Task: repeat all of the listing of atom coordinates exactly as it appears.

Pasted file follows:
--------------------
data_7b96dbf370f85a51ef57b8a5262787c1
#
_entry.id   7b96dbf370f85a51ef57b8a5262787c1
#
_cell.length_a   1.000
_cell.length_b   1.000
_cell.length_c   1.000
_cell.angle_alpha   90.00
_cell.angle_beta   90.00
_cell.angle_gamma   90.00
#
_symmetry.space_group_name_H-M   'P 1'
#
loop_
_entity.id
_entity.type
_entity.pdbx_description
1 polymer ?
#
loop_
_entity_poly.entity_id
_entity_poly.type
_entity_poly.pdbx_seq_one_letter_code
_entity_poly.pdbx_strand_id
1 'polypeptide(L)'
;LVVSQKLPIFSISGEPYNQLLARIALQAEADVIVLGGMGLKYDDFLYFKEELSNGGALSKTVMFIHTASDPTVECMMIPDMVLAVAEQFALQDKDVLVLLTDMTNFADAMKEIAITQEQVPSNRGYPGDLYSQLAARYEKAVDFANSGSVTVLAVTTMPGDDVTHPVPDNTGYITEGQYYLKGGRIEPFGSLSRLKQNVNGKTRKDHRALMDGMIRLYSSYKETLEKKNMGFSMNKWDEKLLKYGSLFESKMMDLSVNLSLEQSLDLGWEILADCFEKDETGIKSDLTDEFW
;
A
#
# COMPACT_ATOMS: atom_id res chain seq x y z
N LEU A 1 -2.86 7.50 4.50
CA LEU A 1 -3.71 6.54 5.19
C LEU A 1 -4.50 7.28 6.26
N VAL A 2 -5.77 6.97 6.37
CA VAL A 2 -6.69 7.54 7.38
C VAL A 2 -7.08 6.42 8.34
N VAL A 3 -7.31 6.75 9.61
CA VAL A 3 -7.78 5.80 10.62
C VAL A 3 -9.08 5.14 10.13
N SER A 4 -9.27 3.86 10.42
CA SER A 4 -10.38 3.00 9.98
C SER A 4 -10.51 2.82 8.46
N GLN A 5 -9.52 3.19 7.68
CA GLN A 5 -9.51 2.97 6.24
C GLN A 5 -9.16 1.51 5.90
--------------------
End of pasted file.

data_7b96dbf370f85a51ef57b8a5262787c1
#
_entry.id   7b96dbf370f85a51ef57b8a5262787c1
#
_cell.length_a   1.000
_cell.length_b   1.000
_cell.length_c   1.000
_cell.angle_alpha   90.00
_cell.angle_beta   90.00
_cell.angle_gamma   90.00
#
_symmetry.space_group_name_H-M   'P 1'
#
loop_
_entity.id
_entity.type
_entity.pdbx_description
1 polymer ?
#
loop_
_entity_poly.entity_id
_entity_poly.type
_entity_poly.pdbx_seq_one_letter_code
_entity_poly.pdbx_strand_id
1 'polypeptide(L)'
;LVVSQKLPIFSISGEPYNQLLARIALQAEADVIVLGGMGLKYDDFLYFKEELSNGGALSKTVMFIHTASDPTVECMMIPDMVLAVAEQFALQDKDVLVLLTDMTNFADAMKEIAITQEQVPSNRGYPGDLYSQLAARYEKAVDFANSGSVTVLAVTTMPGDDVTHPVPDNTGYITEGQYYLKGGRIEPFGSLSRLKQNVNGKTRKDHRALMDGMIRLYSSYKETLEKKNMGFSMNKWDEKLLKYGSLFESKMMDLSVNLSLEQSLDLGWEILADCFEKDETGIKSDLTDEFW
;
A
#
# COMPACT_ATOMS: atom_id res chain seq x y z
N LEU A 1 -2.86 7.50 4.50
CA LEU A 1 -3.71 6.54 5.19
C LEU A 1 -4.50 7.28 6.26
N VAL A 2 -5.77 6.97 6.37
CA VAL A 2 -6.69 7.54 7.38
C VAL A 2 -7.08 6.42 8.34
N VAL A 3 -7.31 6.75 9.61
CA VAL A 3 -7.78 5.80 10.62
C VAL A 3 -9.08 5.14 10.13
N SER A 4 -9.27 3.86 10.42
CA SER A 4 -10.38 3.00 9.98
C SER A 4 -10.51 2.82 8.46
N GLN A 5 -9.52 3.19 7.68
CA GLN A 5 -9.51 2.97 6.24
C GLN A 5 -9.16 1.51 5.90